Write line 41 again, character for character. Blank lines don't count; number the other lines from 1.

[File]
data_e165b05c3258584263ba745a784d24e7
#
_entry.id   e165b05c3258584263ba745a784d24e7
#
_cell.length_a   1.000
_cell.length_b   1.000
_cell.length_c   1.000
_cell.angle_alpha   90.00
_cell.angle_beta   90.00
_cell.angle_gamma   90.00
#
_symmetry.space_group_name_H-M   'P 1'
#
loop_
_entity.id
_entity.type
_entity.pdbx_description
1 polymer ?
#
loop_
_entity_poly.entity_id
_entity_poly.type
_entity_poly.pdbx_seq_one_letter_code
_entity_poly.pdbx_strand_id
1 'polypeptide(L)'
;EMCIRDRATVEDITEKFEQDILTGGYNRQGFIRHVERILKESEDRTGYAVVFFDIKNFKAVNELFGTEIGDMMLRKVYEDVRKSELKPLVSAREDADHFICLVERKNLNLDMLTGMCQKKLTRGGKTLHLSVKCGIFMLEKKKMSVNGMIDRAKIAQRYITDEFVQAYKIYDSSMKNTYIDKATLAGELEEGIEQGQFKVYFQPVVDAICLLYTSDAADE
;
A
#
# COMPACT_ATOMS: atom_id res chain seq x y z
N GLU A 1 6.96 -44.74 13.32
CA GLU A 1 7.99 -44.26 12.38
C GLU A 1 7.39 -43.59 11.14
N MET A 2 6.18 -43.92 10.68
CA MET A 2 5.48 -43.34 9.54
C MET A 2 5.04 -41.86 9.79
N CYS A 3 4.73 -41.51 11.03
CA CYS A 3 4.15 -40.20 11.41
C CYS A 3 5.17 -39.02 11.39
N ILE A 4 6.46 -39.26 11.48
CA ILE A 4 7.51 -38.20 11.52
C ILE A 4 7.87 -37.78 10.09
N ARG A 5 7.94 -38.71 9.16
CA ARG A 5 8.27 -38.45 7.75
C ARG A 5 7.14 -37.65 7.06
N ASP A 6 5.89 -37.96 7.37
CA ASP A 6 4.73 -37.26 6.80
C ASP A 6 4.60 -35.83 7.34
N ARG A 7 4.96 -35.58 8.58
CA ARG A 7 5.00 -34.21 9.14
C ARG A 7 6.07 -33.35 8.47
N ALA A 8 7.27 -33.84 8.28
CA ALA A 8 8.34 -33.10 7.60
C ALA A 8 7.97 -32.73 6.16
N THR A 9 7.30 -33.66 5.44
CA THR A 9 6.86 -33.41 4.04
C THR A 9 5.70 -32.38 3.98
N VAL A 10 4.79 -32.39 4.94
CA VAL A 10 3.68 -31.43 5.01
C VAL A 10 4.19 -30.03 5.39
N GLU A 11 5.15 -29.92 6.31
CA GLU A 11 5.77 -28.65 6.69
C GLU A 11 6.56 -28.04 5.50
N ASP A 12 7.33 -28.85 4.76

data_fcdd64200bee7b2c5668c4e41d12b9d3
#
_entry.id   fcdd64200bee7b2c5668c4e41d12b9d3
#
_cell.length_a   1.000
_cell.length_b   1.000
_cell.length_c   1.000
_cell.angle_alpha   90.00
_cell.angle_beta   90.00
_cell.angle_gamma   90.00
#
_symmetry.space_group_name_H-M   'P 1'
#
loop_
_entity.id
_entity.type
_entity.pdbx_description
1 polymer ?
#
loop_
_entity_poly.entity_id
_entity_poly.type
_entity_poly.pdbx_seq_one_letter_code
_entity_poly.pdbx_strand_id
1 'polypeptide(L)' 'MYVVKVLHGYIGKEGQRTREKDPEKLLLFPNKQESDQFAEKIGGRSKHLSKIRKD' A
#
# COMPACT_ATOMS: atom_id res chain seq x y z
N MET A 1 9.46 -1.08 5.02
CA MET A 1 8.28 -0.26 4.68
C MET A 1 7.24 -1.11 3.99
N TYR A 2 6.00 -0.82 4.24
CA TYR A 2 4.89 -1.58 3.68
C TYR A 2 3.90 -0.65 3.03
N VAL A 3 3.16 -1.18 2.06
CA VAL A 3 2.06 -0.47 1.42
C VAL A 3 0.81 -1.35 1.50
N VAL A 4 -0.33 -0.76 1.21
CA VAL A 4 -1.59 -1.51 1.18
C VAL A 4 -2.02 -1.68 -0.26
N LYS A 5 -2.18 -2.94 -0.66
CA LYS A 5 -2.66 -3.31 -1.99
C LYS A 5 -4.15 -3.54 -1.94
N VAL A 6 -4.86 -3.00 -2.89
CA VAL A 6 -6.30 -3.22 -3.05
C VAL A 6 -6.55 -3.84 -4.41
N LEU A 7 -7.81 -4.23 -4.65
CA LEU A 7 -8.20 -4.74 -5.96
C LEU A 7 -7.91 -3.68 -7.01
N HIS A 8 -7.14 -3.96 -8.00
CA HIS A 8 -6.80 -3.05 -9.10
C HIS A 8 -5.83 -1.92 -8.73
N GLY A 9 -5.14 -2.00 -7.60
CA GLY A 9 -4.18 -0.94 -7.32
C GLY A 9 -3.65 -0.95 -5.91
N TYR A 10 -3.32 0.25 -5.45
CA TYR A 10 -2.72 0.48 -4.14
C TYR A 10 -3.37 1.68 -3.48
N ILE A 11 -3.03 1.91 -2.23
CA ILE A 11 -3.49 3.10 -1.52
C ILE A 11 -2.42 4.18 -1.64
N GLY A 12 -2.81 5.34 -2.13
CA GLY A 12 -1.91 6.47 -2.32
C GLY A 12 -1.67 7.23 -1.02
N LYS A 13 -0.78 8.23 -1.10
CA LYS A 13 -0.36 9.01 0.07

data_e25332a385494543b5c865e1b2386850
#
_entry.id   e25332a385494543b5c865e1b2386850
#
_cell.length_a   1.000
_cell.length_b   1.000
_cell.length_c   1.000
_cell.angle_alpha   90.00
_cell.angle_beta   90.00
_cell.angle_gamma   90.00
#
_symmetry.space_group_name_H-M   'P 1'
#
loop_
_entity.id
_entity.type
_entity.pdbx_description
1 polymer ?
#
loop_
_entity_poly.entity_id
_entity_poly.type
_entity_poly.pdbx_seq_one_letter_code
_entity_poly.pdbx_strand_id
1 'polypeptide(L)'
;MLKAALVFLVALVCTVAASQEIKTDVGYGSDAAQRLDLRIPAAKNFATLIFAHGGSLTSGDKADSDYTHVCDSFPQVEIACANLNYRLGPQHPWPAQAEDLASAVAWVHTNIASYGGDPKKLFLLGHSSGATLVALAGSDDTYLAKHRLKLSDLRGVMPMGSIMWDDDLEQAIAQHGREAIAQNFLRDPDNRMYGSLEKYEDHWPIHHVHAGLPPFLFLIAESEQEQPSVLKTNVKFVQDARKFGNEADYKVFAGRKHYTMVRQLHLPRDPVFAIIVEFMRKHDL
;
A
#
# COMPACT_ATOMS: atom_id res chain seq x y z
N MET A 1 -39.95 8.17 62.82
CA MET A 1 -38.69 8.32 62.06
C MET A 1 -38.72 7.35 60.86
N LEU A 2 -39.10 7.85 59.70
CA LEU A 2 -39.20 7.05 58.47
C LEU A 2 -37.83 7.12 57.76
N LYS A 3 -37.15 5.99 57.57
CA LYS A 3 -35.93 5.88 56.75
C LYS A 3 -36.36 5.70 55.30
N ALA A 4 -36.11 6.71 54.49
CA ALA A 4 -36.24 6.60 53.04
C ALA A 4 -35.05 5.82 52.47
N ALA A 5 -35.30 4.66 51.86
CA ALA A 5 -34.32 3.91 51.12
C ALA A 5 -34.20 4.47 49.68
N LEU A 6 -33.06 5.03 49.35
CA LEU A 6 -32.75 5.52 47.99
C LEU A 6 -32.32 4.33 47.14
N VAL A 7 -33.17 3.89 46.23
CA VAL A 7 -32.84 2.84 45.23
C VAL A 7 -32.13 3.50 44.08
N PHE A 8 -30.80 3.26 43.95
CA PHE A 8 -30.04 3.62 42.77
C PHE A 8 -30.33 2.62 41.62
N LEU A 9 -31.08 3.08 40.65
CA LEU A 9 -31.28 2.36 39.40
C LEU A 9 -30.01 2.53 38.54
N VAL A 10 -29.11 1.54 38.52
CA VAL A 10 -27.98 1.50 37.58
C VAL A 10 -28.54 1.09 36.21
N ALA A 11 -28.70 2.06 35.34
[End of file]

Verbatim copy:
CA ILE A 4 7.51 -38.20 11.52